The only thing constant in an ever-expanding universe is change.
Technology is notorious for changing at a speed which even hardened technologists struggle to keep pace with. However until recently it was still possible for Trade Associations to ignore these developments, as while rapid digital evolution may have been blowing the minds of IT workers in darkened computer labs, the effect on everyday life was less seismic.
In more recent years IT has ventured out of the IT department and now resides as much in your pocket as it does in high security server farms. Most trade association executives carry a mobile telephone more powerful and responsive than the servers their businesses ran on 2 years ago.
As Trade Associations we need to look at the technology usage in the world around us.
While notions such as the Internet of Things may conjure up domestic notions of controlling temperature and lighting throughout the home – in reality far more impressive results are already being realised.
Bridges in China are built with ‘Smart Cement’ containing sensors that create alerts when cracks or faults appear; football pitches in Rio are floodlit through the movement of people running over the turf; and the healthcare possibilities of the Internet of Things is driving a market set to hit $117 billion by 2020.
Japan’s Earthquake Early Warning System contains a network of more than 4000 seismographic sensors that detect low-level tremors and instantly alerts danger to millions of people via their phone / watch / even implants – a perfect example of how the IoT has made a life-saving transition into everyday reality.
Of course, when you have devices you also have data and on top of allowing connected devices to fulfil their function of making life easier and safer for users – the data collected as a by-product provides astonishing opportunities of its own.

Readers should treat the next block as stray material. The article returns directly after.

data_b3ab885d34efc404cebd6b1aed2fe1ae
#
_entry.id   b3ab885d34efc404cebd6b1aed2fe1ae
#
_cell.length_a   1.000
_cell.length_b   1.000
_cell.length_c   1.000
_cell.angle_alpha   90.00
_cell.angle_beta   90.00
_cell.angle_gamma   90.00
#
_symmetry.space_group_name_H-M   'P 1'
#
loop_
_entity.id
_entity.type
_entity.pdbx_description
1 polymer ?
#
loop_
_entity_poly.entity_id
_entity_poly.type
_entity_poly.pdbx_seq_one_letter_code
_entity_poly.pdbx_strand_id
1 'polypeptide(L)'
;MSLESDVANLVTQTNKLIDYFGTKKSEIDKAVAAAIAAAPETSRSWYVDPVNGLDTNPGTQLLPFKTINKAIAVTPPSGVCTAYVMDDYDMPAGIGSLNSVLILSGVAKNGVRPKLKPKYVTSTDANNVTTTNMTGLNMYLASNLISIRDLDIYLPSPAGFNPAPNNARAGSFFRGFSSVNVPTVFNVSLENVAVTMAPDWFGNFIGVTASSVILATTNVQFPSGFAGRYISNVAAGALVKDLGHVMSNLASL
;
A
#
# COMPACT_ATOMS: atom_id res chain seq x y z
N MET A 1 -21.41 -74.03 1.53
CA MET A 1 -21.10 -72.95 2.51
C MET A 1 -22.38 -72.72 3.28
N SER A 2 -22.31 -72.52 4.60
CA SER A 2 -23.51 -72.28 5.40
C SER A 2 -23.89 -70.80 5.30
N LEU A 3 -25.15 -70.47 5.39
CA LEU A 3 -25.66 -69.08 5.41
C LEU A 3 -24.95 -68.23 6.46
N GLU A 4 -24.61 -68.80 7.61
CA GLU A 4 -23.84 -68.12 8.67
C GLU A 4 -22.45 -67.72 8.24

Supermarket apps now not only know what you buy in store but are 99% accurate on what you buy elsewhere. Through knowing the layout of the store, preferences and purchase patterns, the season and time of day – the app can alert shoppers to highly tailored offers; fostering a deeper loyalty to the brand.
The rise of technology is screamed from any newspaper (or e-reader) on a daily basis. We know it is a technology world without restriction however when it comes to technology for our business use, too many organisations gain comfort and assurance in compartmentalised thinking.
Instead of limitless opportunity we see Member Databases; “Content Management Systems; Online Payments and endless cost – approaching technology in a way we would never apply to any other project.
Driven by fear of getting it wrong and the need to fulfil stakeholder expectation we isolate the problem into a simple packaged solution that we understand and then engage a selection of IT providers to build this at a price our P&L or Balance Sheet can afford.
The main problem is that our perception has not evolved with the market capability; IT is a major business tool that needs to be utilised as a strategic function.
Instead of deciding what is required to fix a problem or exploit an opportunity, associations should challenge the IT professional: “I need these outcomes for my association; these are the tools I have today; I need value return in 18 months; I am willing to pay but I demand return!”
Associations fear IT because it is a cost – IT fears associations because it wants the beanstalk for the price of the magic bean. It is time to accept a new world and change your relationship to technology at a fundamental level: Make technology work to the aims of the business, adopt an integrated approach to specification engaging technologists at inception then drive forward using a lean production method with regular user validations along the road.
By welcoming technology to the business consultation table as well as using it as a strategic tool, you will open up a whole new range of options allowing for change that is fast, lean and enables tangible, measurable results.